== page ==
I've included an abstract from a study done on MS patients and dental complications:



A preliminary study into the dental health status of multiple sclerosis patients.

Symons AL, Bortolanza M, Godden S, Seymour G.

Department of Dentistry, University of Queensland, Australia.

Multiple sclerosis (MS) is an inflammatory disease of unknown etiology involving the central nervous system. Since MS affects the whole body, orofacial aspects of the disease must be expected, particularly since loss of muscular coordination may result in a diminished ability to maintain oral hygiene. This preliminary study examined the dental health status of 22 volunteer MS patients. A questionnaire collected data regarding medical and dental histories and socio-demographic information. Extra- and intra-oral examinations were carried out on all subjects to determine the particular dental treatment needs of this special group. The DMFT and CPITN scores for this group did not indicate that MS patients were more susceptible to dental caries or periodontal disease. However, the prevalence of trigeminal neuralgia and symptoms of TMJ dysfunction in the group studied indicated that these conditions may be manifest in MS patients and warrant further investigations


Hope this helps. Good luck with your MS and dental problems.

Best wishes,

Tony

 
Old 06-02-2005, 02:00 AM   #8
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mousemau HB User
Re: MS-related dental issues

hi all.....i too have dxed ms 18 months ago i am 52 and i also have problems with my teeth, they ache all the time and are very sensitive .....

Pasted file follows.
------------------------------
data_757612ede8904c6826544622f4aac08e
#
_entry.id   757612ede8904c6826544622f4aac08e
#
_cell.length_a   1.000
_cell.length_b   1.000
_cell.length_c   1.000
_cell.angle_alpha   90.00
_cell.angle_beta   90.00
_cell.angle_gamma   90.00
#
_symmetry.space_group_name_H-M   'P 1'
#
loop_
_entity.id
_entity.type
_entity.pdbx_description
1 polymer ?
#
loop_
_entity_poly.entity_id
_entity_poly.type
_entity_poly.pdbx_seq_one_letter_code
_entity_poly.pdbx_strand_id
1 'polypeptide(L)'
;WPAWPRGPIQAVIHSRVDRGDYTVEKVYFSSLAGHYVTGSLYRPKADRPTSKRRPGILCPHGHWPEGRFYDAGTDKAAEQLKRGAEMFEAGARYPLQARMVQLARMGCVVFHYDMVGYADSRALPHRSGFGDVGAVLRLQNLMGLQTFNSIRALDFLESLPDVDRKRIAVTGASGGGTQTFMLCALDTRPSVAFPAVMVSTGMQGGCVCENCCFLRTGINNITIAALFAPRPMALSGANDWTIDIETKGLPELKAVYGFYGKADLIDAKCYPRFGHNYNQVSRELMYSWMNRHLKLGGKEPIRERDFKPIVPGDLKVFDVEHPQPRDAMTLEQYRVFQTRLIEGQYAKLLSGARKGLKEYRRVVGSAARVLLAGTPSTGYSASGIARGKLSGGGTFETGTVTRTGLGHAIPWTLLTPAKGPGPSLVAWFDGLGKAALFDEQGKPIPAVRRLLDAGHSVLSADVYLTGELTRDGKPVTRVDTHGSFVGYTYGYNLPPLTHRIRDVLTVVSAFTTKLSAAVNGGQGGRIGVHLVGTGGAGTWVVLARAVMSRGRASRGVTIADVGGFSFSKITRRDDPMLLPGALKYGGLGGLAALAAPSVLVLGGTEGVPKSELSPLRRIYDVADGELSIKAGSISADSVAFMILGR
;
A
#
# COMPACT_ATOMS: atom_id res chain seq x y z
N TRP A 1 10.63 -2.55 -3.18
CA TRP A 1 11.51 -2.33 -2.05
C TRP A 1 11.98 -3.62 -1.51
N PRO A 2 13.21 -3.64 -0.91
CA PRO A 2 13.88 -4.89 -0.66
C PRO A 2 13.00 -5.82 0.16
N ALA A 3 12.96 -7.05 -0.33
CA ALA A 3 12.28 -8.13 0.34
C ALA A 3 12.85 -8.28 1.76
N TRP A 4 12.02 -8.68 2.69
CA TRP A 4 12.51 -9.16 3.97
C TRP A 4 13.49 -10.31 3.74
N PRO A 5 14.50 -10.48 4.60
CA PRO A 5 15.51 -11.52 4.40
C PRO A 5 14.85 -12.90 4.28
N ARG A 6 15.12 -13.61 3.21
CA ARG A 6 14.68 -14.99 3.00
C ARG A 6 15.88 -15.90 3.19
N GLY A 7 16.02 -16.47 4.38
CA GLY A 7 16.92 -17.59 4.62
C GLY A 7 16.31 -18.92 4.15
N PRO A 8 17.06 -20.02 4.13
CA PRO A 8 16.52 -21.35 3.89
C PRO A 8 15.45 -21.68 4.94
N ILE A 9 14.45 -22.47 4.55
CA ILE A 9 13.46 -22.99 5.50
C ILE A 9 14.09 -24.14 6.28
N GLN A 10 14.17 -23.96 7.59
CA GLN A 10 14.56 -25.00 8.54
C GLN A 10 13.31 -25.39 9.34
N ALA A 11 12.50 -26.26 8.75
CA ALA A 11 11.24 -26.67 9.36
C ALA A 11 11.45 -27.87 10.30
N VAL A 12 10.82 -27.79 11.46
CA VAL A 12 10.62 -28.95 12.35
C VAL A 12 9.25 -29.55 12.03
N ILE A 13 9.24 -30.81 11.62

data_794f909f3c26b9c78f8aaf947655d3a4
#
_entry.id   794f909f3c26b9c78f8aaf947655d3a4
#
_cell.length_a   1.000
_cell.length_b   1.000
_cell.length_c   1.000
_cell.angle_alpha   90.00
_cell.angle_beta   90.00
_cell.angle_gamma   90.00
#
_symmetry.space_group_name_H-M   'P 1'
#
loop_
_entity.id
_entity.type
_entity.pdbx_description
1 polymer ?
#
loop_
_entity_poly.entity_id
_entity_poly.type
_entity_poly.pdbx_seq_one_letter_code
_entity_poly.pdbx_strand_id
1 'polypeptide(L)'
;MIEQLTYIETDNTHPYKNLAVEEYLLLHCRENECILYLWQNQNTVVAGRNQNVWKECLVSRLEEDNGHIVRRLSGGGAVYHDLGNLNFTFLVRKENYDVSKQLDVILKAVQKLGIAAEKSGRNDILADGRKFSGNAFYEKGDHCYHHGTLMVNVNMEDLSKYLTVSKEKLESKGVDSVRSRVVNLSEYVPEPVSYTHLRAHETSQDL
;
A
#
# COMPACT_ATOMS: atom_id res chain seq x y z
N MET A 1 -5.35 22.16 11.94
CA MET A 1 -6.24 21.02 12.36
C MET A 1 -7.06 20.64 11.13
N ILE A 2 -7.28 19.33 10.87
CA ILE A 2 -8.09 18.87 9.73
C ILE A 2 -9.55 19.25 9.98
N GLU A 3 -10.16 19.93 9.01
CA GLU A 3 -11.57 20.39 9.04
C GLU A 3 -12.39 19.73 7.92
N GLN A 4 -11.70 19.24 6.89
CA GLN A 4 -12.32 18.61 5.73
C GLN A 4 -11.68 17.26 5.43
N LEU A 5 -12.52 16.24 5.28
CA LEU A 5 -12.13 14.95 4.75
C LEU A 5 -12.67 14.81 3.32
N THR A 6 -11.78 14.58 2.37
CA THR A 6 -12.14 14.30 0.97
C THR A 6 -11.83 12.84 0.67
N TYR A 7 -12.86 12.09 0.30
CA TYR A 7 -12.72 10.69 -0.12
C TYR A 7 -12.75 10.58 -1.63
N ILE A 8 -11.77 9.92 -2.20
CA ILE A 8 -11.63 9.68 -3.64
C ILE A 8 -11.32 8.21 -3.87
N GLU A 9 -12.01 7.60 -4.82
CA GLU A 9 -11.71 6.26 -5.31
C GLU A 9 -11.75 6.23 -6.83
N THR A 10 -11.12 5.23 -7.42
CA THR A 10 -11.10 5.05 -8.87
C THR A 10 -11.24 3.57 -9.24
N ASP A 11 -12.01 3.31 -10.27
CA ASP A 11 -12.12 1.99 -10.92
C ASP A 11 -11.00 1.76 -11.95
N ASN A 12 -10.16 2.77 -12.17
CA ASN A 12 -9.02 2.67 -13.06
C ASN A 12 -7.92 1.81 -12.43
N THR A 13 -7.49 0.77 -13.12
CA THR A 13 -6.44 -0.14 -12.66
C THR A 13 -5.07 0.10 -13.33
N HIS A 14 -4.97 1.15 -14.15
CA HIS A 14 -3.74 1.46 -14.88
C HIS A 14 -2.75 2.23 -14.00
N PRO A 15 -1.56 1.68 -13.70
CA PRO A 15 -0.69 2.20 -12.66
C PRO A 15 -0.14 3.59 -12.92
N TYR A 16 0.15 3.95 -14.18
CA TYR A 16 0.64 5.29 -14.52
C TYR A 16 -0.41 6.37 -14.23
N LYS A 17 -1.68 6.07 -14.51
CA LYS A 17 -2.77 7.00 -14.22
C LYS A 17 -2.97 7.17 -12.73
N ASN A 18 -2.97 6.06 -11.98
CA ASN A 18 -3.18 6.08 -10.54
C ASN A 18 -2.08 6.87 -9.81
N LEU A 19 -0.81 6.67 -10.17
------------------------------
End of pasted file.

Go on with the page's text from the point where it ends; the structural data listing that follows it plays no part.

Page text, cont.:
cheers to you all
mousemau
queensland
aust.

 
Old 06-02-2005, 08:27 AM   #9
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Re: MS-related dental issues

I just read some of the questions and concerns about dental problems and MS. I am a dental hygienist with MS and I was so glad that Tony, being a dentist, responded to your concerns.

May I suggest that if you are having problems brushing and flossing your teeth that perhaps you try using an electric type toothbrush, there are several very good products on the market. Flossing can be more difficult if you have dexterity problems, try rinsing with Listerine, that will help kill the bacteria in the mouth.

If at all possible try to keep your teeth, I don't know all of your history's but dentures can be a lot of problems also. Just having teeth pulled and dentures is not the end of needing future dental work. They need maintenance as well.

Tony, I am glad that you are still able to work as a dentist. I have had to give up working full time and miss it terribly.

Best Wishes and !

 
Old 06-02-2005, 09:34 AM   #10